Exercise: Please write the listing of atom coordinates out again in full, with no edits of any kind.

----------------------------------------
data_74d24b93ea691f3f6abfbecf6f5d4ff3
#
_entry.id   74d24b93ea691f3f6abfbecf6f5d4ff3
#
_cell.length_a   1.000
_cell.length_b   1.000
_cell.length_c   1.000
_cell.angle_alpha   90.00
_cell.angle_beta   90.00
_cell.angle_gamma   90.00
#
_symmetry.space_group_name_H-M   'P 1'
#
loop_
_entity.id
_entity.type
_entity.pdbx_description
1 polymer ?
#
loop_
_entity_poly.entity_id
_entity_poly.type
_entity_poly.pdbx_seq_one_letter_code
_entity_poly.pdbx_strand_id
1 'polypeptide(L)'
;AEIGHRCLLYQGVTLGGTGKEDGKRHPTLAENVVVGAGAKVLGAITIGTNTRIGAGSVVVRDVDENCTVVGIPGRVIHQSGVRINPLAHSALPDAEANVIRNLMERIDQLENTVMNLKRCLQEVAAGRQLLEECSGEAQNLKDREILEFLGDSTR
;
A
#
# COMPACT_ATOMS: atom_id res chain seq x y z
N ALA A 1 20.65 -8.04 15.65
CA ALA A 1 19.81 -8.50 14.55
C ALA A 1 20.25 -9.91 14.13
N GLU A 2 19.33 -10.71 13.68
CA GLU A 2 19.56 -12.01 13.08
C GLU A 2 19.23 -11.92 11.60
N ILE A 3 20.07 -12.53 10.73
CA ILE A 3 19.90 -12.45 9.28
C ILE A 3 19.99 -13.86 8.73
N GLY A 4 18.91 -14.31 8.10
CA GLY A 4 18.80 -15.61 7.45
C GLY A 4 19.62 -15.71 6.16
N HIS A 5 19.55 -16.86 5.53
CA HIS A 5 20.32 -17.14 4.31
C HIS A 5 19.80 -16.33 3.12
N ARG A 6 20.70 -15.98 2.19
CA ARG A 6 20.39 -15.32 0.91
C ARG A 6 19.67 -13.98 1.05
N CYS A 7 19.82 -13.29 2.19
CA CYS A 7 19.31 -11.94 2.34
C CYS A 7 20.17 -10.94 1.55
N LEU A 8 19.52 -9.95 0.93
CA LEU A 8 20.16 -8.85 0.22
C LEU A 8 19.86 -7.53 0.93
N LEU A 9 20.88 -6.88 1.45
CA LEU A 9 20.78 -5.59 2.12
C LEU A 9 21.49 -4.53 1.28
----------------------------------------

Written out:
data_74d24b93ea691f3f6abfbecf6f5d4ff3
#
_entry.id   74d24b93ea691f3f6abfbecf6f5d4ff3
#
_cell.length_a   1.000
_cell.length_b   1.000
_cell.length_c   1.000
_cell.angle_alpha   90.00
_cell.angle_beta   90.00
_cell.angle_gamma   90.00
#
_symmetry.space_group_name_H-M   'P 1'
#
loop_
_entity.id
_entity.type
_entity.pdbx_description
1 polymer ?
#
loop_
_entity_poly.entity_id
_entity_poly.type
_entity_poly.pdbx_seq_one_letter_code
_entity_poly.pdbx_strand_id
1 'polypeptide(L)'
;AEIGHRCLLYQGVTLGGTGKEDGKRHPTLAENVVVGAGAKVLGAITIGTNTRIGAGSVVVRDVDENCTVVGIPGRVIHQSGVRINPLAHSALPDAEANVIRNLMERIDQLENTVMNLKRCLQEVAAGRQLLEECSGEAQNLKDREILEFLGDSTR
;
A
#
# COMPACT_ATOMS: atom_id res chain seq x y z
N ALA A 1 20.65 -8.04 15.65
CA ALA A 1 19.81 -8.50 14.55
C ALA A 1 20.25 -9.91 14.13
N GLU A 2 19.33 -10.71 13.68
CA GLU A 2 19.56 -12.01 13.08
C GLU A 2 19.23 -11.92 11.60
N ILE A 3 20.07 -12.53 10.73
CA ILE A 3 19.90 -12.45 9.28
C ILE A 3 19.99 -13.86 8.73
N GLY A 4 18.91 -14.31 8.10
CA GLY A 4 18.80 -15.61 7.45
C GLY A 4 19.62 -15.71 6.16
N HIS A 5 19.55 -16.86 5.53
CA HIS A 5 20.32 -17.14 4.31
C HIS A 5 19.80 -16.33 3.12
N ARG A 6 20.70 -15.98 2.19
CA ARG A 6 20.39 -15.32 0.91
C ARG A 6 19.67 -13.98 1.05
N CYS A 7 19.82 -13.29 2.19
CA CYS A 7 19.31 -11.94 2.34
C CYS A 7 20.17 -10.94 1.55
N LEU A 8 19.52 -9.95 0.93
CA LEU A 8 20.16 -8.85 0.22
C LEU A 8 19.86 -7.53 0.93
N LEU A 9 20.88 -6.88 1.45
CA LEU A 9 20.78 -5.59 2.12
C LEU A 9 21.49 -4.53 1.28